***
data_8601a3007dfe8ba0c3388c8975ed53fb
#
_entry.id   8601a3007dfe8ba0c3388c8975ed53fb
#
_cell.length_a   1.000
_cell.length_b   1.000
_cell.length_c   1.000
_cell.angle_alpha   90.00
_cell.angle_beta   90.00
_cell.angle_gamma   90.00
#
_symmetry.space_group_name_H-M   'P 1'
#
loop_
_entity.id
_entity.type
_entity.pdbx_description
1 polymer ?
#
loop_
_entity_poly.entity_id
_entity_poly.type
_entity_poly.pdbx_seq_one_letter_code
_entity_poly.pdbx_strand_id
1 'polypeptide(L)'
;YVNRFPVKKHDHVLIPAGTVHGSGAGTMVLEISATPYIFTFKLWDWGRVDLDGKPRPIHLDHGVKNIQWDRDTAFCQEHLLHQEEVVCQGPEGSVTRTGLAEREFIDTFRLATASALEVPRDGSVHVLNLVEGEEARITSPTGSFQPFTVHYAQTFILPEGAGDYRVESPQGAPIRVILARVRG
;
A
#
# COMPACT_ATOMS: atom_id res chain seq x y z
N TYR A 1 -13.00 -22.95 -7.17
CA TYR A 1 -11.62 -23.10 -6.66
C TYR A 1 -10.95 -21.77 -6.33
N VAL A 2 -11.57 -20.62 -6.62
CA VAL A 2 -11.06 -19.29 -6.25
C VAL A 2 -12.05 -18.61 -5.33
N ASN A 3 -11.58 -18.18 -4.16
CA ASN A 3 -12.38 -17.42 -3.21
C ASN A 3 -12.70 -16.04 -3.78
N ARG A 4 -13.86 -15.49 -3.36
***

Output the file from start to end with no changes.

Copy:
data_8601a3007dfe8ba0c3388c8975ed53fb
#
_entry.id   8601a3007dfe8ba0c3388c8975ed53fb
#
_cell.length_a   1.000
_cell.length_b   1.000
_cell.length_c   1.000
_cell.angle_alpha   90.00
_cell.angle_beta   90.00
_cell.angle_gamma   90.00
#
_symmetry.space_group_name_H-M   'P 1'
#
loop_
_entity.id
_entity.type
_entity.pdbx_description
1 polymer ?
#
loop_
_entity_poly.entity_id
_entity_poly.type
_entity_poly.pdbx_seq_one_letter_code
_entity_poly.pdbx_strand_id
1 'polypeptide(L)'
;YVNRFPVKKHDHVLIPAGTVHGSGAGTMVLEISATPYIFTFKLWDWGRVDLDGKPRPIHLDHGVKNIQWDRDTAFCQEHLLHQEEVVCQGPEGSVTRTGLAEREFIDTFRLATASALEVPRDGSVHVLNLVEGEEARITSPTGSFQPFTVHYAQTFILPEGAGDYRVESPQGAPIRVILARVRG
;
A
#
# COMPACT_ATOMS: atom_id res chain seq x y z
N TYR A 1 -13.00 -22.95 -7.17
CA TYR A 1 -11.62 -23.10 -6.66
C TYR A 1 -10.95 -21.77 -6.33
N VAL A 2 -11.57 -20.62 -6.62
CA VAL A 2 -11.06 -19.29 -6.25
C VAL A 2 -12.05 -18.61 -5.33
N ASN A 3 -11.58 -18.18 -4.16
CA ASN A 3 -12.38 -17.42 -3.21
C ASN A 3 -12.70 -16.04 -3.78
N ARG A 4 -13.86 -15.49 -3.36